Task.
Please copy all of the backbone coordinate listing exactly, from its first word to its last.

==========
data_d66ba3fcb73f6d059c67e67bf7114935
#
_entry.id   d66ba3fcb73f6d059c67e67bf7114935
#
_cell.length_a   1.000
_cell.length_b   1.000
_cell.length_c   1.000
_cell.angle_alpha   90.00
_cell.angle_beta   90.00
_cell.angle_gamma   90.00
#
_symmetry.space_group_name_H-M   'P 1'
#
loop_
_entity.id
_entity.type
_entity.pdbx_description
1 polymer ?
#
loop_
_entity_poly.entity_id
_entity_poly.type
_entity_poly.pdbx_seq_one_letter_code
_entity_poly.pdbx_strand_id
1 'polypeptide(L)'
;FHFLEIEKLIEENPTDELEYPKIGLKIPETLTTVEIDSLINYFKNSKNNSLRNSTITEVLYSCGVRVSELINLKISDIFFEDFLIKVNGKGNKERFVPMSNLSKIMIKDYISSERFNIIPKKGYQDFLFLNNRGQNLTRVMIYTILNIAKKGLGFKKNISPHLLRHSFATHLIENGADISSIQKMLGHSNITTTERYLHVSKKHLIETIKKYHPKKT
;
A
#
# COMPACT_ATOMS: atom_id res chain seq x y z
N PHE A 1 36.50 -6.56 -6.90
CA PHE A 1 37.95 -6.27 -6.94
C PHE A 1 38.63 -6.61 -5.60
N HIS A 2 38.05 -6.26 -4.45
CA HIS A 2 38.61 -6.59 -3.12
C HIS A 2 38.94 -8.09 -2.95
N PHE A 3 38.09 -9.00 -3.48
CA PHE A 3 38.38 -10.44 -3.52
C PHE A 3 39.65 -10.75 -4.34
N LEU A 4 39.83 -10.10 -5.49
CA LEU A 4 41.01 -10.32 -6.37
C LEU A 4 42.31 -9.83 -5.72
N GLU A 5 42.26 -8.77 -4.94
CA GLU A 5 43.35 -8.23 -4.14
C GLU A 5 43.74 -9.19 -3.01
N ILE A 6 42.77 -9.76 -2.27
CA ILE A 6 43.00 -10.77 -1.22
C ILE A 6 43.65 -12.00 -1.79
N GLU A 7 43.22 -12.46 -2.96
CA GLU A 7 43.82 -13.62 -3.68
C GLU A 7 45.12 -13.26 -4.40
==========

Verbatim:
data_d66ba3fcb73f6d059c67e67bf7114935
#
_entry.id   d66ba3fcb73f6d059c67e67bf7114935
#
_cell.length_a   1.000
_cell.length_b   1.000
_cell.length_c   1.000
_cell.angle_alpha   90.00
_cell.angle_beta   90.00
_cell.angle_gamma   90.00
#
_symmetry.space_group_name_H-M   'P 1'
#
loop_
_entity.id
_entity.type
_entity.pdbx_description
1 polymer ?
#
loop_
_entity_poly.entity_id
_entity_poly.type
_entity_poly.pdbx_seq_one_letter_code
_entity_poly.pdbx_strand_id
1 'polypeptide(L)'
;FHFLEIEKLIEENPTDELEYPKIGLKIPETLTTVEIDSLINYFKNSKNNSLRNSTITEVLYSCGVRVSELINLKISDIFFEDFLIKVNGKGNKERFVPMSNLSKIMIKDYISSERFNIIPKKGYQDFLFLNNRGQNLTRVMIYTILNIAKKGLGFKKNISPHLLRHSFATHLIENGADISSIQKMLGHSNITTTERYLHVSKKHLIETIKKYHPKKT
;
A
#
# COMPACT_ATOMS: atom_id res chain seq x y z
N PHE A 1 36.50 -6.56 -6.90
CA PHE A 1 37.95 -6.27 -6.94
C PHE A 1 38.63 -6.61 -5.60
N HIS A 2 38.05 -6.26 -4.45
CA HIS A 2 38.61 -6.59 -3.12
C HIS A 2 38.94 -8.09 -2.95
N PHE A 3 38.09 -9.00 -3.48
CA PHE A 3 38.38 -10.44 -3.52
C PHE A 3 39.65 -10.75 -4.34
N LEU A 4 39.83 -10.10 -5.49
CA LEU A 4 41.01 -10.32 -6.37
C LEU A 4 42.31 -9.83 -5.72
N GLU A 5 42.26 -8.77 -4.94
CA GLU A 5 43.35 -8.23 -4.14
C GLU A 5 43.74 -9.19 -3.01
N ILE A 6 42.77 -9.76 -2.27
CA ILE A 6 43.00 -10.77 -1.22
C ILE A 6 43.65 -12.00 -1.79
N GLU A 7 43.22 -12.46 -2.96
CA GLU A 7 43.82 -13.62 -3.68
C GLU A 7 45.12 -13.26 -4.40